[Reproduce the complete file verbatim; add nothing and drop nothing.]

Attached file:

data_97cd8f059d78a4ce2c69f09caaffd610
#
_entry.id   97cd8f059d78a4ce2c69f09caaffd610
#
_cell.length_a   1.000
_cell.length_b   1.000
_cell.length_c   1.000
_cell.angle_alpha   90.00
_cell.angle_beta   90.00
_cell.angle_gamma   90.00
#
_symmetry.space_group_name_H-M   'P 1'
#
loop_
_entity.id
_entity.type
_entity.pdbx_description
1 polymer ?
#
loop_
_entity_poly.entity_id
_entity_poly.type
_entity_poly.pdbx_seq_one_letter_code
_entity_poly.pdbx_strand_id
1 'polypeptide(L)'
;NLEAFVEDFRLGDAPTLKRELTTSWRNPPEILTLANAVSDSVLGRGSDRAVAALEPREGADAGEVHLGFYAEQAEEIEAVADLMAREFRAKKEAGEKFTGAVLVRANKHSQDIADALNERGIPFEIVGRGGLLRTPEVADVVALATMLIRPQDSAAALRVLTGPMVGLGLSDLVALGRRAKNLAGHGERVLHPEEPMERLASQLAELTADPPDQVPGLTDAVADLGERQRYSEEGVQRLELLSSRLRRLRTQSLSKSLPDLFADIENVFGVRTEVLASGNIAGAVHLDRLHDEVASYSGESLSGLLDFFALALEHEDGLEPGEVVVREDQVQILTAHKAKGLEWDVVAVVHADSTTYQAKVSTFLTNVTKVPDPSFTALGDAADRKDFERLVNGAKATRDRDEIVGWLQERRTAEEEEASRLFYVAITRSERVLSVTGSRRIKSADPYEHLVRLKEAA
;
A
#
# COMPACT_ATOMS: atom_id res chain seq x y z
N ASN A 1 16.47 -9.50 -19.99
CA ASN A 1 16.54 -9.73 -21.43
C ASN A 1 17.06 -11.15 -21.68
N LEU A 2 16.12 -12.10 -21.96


data_97cd8f059d78a4ce2c69f09caaffd610
#
_entry.id   97cd8f059d78a4ce2c69f09caaffd610
#
_cell.length_a   1.000
_cell.length_b   1.000
_cell.length_c   1.000
_cell.angle_alpha   90.00
_cell.angle_beta   90.00
_cell.angle_gamma   90.00
#
_symmetry.space_group_name_H-M   'P 1'
#
loop_
_entity.id
_entity.type
_entity.pdbx_description
1 polymer ?
#
loop_
_entity_poly.entity_id
_entity_poly.type
_entity_poly.pdbx_seq_one_letter_code
_entity_poly.pdbx_strand_id
1 'polypeptide(L)'
;NLEAFVEDFRLGDAPTLKRELTTSWRNPPEILTLANAVSDSVLGRGSDRAVAALEPREGADAGEVHLGFYAEQAEEIEAVADLMAREFRAKKEAGEKFTGAVLVRANKHSQDIADALNERGIPFEIVGRGGLLRTPEVADVVALATMLIRPQDSAAALRVLTGPMVGLGLSDLVALGRRAKNLAGHGERVLHPEEPMERLASQLAELTADPPDQVPGLTDAVADLGERQRYSEEGVQRLELLSSRLRRLRTQSLSKSLPDLFADIENVFGVRTEVLASGNIAGAVHLDRLHDEVASYSGESLSGLLDFFALALEHEDGLEPGEVVVREDQVQILTAHKAKGLEWDVVAVVHADSTTYQAKVSTFLTNVTKVPDPSFTALGDAADRKDFERLVNGAKATRDRDEIVGWLQERRTAEEEEASRLFYVAITRSERVLSVTGSRRIKSADPYEHLVRLKEAA
;
A
#
# COMPACT_ATOMS: atom_id res chain seq x y z
N ASN A 1 16.47 -9.50 -19.99
CA ASN A 1 16.54 -9.73 -21.43
C ASN A 1 17.06 -11.15 -21.68
N LEU A 2 16.12 -12.10 -21.96